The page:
Dr Shari Breen, astronomer, CSIRO, Sydney

↩ Back to the main news page

15 September 2015


The short lives of hard-living, fast burning, high mass stars

We are made of star stuff. The nitrogen in our DNA, the calcium in our teeth and the iron in our blood were all made in high mass stars that burnt briefly and brightly before exploding.

Dr Shari Breen is using ‘The Dish’ at Parkes and a network of international telescopes to understand the life cycle and evolution of these stars. For her the 1,000 tonne Parkes radio telescope is an old friend that creaks and grumbles as she guides it across the sky, hunting for high mass stars.

She will use her L’Oréal-UNESCO For Women in Science Fellowship to develop her use of masers (laser-like beams of intense radio waves) to investigate these stars.

 

  

Qualifications

2010 PhD (astronomy), The University of Tasmania, Hobart
2005 Bachelor of Science (Honours), The University of Tasmania, Hobart

Career highlights, awards, fellowships, grants

2015 Two week study tour of Chile, including presentation at an international conference and a week working at the University of Chile, Chile
2013–2015 ARC Discovery Early Career Researcher Award (DECRA), Tracing the evolution of high mass stars: combining maser evolutionary timelines with chemical clocks
2014 Invited to work with colleagues at National Radio Astronomy Observatory and Boston University, Boston, USA
2014 Study tour, invited presentation and collaboration with University of Manchester, UK
2014 Invited presentation, National Astronomical Observatory of Japan, Tokyo, Japan
2014 Study tour and invited presentation National Astronomical Observatory of Japan and Yamaguchi University, Japan
2013 Invited review presentation, Australia Telescope Compact Array’s 25th Birthday Conference, Narrabri
2013 Extended study trip to the University of Manchester, Manchester, UK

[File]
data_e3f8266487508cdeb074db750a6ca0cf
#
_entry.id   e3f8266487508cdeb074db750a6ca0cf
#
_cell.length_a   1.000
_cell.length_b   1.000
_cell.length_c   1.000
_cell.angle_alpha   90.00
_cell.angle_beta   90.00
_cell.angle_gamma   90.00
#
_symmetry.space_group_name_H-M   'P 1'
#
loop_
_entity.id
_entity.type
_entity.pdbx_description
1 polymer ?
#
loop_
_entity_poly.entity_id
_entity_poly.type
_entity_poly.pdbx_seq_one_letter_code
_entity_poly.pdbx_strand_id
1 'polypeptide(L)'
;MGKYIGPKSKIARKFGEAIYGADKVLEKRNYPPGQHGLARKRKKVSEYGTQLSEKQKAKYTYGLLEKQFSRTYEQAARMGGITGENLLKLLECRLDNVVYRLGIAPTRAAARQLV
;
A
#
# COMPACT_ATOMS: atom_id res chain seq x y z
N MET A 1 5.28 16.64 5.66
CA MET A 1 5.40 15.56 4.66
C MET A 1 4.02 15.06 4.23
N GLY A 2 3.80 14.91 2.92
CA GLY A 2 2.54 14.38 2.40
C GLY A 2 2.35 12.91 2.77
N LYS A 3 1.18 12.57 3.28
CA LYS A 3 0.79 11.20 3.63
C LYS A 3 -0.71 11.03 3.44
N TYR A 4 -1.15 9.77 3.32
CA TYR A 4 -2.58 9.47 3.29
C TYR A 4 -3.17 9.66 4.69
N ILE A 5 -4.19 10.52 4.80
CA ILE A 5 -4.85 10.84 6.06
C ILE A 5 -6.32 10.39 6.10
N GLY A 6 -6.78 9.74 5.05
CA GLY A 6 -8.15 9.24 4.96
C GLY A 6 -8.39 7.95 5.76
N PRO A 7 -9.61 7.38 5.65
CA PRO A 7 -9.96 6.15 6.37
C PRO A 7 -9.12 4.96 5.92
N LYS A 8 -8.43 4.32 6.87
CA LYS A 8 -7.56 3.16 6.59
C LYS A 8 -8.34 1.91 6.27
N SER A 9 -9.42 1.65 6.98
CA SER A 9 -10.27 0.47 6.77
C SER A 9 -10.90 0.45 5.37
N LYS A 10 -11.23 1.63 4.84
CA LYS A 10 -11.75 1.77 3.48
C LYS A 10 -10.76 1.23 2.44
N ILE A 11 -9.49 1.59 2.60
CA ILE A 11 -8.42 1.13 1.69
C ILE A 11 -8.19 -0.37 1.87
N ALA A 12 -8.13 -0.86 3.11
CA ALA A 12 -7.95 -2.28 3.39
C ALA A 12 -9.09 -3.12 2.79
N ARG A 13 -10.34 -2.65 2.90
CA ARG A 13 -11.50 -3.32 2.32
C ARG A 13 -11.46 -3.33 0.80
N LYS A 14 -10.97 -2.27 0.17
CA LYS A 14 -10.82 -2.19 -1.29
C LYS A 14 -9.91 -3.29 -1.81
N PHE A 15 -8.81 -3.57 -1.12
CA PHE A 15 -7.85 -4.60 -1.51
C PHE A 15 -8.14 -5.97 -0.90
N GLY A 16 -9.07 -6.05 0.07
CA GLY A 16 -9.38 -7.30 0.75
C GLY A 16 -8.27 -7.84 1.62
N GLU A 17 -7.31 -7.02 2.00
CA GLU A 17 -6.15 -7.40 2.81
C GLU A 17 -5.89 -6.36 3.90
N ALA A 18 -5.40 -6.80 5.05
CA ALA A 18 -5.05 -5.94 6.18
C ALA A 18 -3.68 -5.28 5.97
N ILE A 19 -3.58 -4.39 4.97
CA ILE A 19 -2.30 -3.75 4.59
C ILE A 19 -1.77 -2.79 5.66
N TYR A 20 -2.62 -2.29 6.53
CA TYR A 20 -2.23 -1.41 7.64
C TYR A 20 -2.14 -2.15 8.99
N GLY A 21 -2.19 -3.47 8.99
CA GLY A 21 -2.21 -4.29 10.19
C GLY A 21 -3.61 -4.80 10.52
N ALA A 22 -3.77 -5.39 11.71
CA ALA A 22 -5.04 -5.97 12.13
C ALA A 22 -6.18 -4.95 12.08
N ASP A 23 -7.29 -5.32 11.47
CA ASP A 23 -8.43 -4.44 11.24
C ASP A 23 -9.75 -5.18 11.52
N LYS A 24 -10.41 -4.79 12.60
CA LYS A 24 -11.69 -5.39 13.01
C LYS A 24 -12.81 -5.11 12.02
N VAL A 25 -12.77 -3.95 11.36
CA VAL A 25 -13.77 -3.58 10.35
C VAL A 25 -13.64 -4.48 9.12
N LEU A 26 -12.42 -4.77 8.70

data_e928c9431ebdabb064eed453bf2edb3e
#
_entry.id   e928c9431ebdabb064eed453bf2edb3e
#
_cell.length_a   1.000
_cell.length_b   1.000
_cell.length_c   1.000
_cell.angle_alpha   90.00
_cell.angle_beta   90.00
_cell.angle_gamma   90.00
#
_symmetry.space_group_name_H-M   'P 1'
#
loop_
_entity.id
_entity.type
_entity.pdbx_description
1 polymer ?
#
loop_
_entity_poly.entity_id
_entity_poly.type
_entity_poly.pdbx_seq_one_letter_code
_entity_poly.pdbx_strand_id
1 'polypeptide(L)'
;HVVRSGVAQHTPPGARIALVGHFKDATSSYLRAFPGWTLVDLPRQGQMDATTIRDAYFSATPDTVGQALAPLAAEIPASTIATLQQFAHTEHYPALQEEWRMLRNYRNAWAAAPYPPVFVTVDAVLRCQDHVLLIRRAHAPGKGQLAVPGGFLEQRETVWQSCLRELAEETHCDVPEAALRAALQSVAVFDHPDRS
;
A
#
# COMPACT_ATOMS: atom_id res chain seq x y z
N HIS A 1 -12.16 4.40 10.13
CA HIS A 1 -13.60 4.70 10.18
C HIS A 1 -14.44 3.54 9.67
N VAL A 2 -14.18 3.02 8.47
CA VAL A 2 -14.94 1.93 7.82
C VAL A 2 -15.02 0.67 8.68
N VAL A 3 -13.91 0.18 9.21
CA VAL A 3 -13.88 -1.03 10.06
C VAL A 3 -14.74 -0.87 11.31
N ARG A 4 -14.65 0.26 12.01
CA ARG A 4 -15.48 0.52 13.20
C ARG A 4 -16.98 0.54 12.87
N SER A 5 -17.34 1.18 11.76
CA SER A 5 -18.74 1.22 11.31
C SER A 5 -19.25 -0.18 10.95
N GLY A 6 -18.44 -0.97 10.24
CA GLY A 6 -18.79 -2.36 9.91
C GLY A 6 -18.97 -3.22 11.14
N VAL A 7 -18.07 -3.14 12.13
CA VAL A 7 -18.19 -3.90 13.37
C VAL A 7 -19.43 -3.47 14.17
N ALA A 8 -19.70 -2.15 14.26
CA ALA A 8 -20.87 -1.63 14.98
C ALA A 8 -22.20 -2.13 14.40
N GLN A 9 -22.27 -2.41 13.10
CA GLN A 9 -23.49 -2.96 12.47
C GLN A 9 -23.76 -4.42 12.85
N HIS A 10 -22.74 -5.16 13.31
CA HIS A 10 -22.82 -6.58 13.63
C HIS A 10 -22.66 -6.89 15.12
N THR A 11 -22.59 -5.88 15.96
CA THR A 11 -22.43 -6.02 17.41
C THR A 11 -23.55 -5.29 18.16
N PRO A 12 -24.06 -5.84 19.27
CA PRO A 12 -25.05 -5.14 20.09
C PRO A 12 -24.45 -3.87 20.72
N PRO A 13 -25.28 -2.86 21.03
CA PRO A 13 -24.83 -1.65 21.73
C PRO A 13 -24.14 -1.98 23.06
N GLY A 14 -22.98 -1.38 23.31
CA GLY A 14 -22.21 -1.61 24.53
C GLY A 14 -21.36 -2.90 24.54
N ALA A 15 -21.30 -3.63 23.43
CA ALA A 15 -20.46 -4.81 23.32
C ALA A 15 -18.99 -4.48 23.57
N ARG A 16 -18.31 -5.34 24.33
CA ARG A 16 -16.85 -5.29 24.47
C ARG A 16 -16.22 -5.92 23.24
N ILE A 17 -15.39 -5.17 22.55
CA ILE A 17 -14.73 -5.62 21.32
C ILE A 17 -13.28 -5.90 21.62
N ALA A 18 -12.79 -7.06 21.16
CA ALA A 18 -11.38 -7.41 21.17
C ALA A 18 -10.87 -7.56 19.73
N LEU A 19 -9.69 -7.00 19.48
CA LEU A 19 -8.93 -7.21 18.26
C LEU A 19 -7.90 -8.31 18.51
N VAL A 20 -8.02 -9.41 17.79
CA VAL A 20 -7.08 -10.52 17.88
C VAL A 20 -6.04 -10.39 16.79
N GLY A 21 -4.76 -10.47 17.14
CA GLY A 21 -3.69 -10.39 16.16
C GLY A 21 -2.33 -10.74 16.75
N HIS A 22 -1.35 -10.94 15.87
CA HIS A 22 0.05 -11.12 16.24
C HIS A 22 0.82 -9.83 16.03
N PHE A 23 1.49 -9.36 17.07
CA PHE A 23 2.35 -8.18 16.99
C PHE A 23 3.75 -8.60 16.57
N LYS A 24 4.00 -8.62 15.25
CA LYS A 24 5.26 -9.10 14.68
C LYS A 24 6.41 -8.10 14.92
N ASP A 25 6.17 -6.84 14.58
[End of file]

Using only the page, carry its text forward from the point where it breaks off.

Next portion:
2010 Bolton Fellowship at CSIRO Astronomy and Space Science
2009 Best Galactic Astronomy Poster, Australia Telescope National Facility Synthesis School, Narrabri
2007–2010 CSIRO Postgraduate Scholarship
2007–2013 Tasmanian Graduate Research Scholarship
2005–2006 Australia Telescope National Facility Summer Vacation Scholarship

Top five publications

Breen SL, Ellingsen SP, Caswell JL, Lewis BE (2010) 12.2-GHz methanol masers towards 1.2-mm dust clumps: quantifying high mass star formation evolutionary schemes, Monthly Notices of the Royal Astronomical Society 401: 2219–2244. (Impact factor 5.521, 69 citations)

Walsh AJ, Breen SL, Britton T, Brooks KJ, Burton MG, Cunningham MR, Green JA, Harvey-Smith, L, Hindson L, Hoare MG, Indermuehle B, Jones PA, Lo N, Longmore SN, Lowe V, Phillips CJ, Purcell CR, Thompson MA, Urquhart JS, Voronkov MA, White GL, Whiting MT (2011) The H2O Southern Galactic Plane Survey (HOPS)–I. Techniques and H2O maser data, Monthly Notices of the Royal Astronomical Society 416: 1764–1821. (Impact factor 5.521, 59 citations)

Breen SL, Caswell JL, Ellingsen SP, Phillips CJ (2010) Water masers accompanying OH and methanol masers in star formation regions, Monthly Notices of the Royal Astronomical Society 406: 1487–1532. (Impacts factor 5.521, 54 citations)

Breen SL, Ellingsen SP, Caswell JL, Green JA, Voronkov MA, Fuller GA, Quinn LJ, Avison A (2011) Statistical properties of 12.2 GHz methanol masers associated with a complete sample of 6.7 GHz methanol masers,Astrophysical Journal 733: 80–97. (Impact factor 6.733, 29 citations)

Breen SL, Ellingsen SP, Contreras Y, Green JA, Caswell JL, Stevens JB, Dawson JR, Voronkov MA (2013) Confirmation of the exclusive association between 6.7-GHz methanol masers and high mass star formation regions, Monthly Notices of the Royal Astronomical Society 435: 524. (Impact factor 5.521, 22 citations)

↩ Back to the main news page